China’s corporate default storm continues to rage at the start of 2019 after a record year

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  • Midway into January five Chinese companies are already likely to default on 3.5 billion yuan (US$446.25 million) worth of debt
  • Beijing Kang Dexin Composite Material tumbled 10 per cent on Tuesday after saying it’s likely to default on the payments of two corporate bonds

 

Two weeks into 2019, five Chinese companies are already likely to default on 3.5 billion yuan (US$446.25 million) worth of debt, after a record US$17 billion default wave took the country by storm in 2018 amid a worsening economic slowdown and soaring refinancing costs facing the cash-starved private sector.

 

Beijing Kang Dexin Composite Material, a hi-tech material firm that supplies optical film products to Apple and carbon fibre materials to Mercedes-Benz, tumbled by its maximum-allowed 10 per cent on Tuesday to a record low of 6.46 yuan on the Shenzhen Stock Exchange. Its market cap has plummeted 58 per cent in the past two months to 23 billion yuan from 54 billion yuan.

Tuesday’s plunge came after the firm announced it’s likely to default on the payments of two corporate bonds worth a combined 1.56 billion yuan. One is due on Tuesday, with an amount of 1.04 billion yuan, while the other will expire next Monday.

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“The company has run into temporary cash flow problems since the fourth quarter, due to macro financing difficulties and slow cash collection of sales payments,” Kang Dexin said Tuesday on the Shenzhen exchange’s online interaction platform.

Moody’s Investors Service downgraded Kang Dexin’s ratings twice in 2018, citing concerns for the company’s worsening liquidity conditions, soaring refinancing costs, and elevated ratios of shares pledged as collateral for loans, which will increase the risks of a stock plunge when borrowers run into trouble.

Two largest shareholders of Kang Dexin, which together hold a third of the company, have pledged more than 98 per cent of their respective shares as collateral, public information showed.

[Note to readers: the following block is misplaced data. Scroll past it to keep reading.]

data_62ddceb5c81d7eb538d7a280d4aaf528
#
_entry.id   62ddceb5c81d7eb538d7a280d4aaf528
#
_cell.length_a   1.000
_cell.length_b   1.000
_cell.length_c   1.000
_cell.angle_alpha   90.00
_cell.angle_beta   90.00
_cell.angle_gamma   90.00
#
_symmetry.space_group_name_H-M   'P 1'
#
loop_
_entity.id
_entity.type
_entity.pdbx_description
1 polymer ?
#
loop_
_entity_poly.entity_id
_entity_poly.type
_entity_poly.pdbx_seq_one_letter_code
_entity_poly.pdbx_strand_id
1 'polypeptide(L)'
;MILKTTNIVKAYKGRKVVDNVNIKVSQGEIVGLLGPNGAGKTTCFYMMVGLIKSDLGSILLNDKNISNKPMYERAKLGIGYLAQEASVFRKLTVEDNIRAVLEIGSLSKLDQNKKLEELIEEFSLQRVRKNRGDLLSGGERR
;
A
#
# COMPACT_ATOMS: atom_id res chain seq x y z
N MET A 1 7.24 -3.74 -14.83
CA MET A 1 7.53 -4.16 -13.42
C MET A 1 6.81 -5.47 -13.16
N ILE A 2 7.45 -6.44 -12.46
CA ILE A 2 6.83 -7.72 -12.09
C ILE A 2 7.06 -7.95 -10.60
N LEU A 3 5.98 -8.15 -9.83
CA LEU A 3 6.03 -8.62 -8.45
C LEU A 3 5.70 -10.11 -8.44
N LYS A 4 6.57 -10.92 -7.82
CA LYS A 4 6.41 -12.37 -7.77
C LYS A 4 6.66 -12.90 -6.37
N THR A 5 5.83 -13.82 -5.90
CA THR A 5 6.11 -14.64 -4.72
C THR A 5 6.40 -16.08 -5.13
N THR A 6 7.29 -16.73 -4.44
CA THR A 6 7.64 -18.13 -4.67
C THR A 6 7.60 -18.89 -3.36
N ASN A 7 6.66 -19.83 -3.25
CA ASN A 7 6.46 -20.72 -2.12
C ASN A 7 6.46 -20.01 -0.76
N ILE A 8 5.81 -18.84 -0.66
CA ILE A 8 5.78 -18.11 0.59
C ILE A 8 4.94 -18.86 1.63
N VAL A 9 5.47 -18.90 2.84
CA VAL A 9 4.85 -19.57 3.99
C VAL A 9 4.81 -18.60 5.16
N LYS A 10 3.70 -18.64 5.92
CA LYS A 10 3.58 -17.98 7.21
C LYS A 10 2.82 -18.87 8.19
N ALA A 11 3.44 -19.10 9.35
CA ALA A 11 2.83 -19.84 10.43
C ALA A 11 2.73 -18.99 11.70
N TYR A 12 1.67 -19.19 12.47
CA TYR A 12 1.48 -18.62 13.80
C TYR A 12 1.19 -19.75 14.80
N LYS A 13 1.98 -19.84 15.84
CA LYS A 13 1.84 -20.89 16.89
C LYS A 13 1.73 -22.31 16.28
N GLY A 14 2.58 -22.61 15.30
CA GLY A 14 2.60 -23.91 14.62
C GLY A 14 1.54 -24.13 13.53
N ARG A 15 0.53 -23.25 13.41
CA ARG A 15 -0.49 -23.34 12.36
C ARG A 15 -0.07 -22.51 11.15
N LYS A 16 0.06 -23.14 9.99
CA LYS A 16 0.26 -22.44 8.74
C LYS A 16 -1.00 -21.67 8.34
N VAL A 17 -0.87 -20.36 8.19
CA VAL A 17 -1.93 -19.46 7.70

Kang Dexin is not the only firm facing a cash crisis.

Since the start of this year, four Chinese companies have failed to repay corporate bonds worth a total of 2 billion yuan, three of which are privately-owned companies, according to data from Wind Financial.

The firms are Neoglory Holding, Dalian Machine Tools Group, Zhongpin Foods, and state-owned China Huayang Economic and Trade Group (CHETG).

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The companies cited tighter bank lending, financing difficulties facing the non-state-owned sector, and the government’s deleveraging campaign as main reasons for the liquidity crisis.

The intensive wave of bond failures looks like a continuation of a default storm in 2018.

Last year, defaults on corporate bonds soared nearly fourfold from 2017 to an all-time high of 120 billion yuan. The value also exceeded the combined amount of the previous four years, as defaulted corporate bonds totalled 86 billion yuan from 2014 to 2017.

Cash-starved companies have come up with an innovative way to make repayments. Chuying Agro-Pastoral Group said in November that it had reached an initial agreement with creditors to repay the interest portion with ham or pork gift packages.

“The record defaults in 2018 were triggered by the financial deleveraging,” wrote analysts from China International Capital Corp in a recent research note.

“The defaulters mostly have accumulated high debt in the past few years and are heavily dependent on bond financing. When the overall financial environment tightened, they ran into cash flow problems.”

 

 

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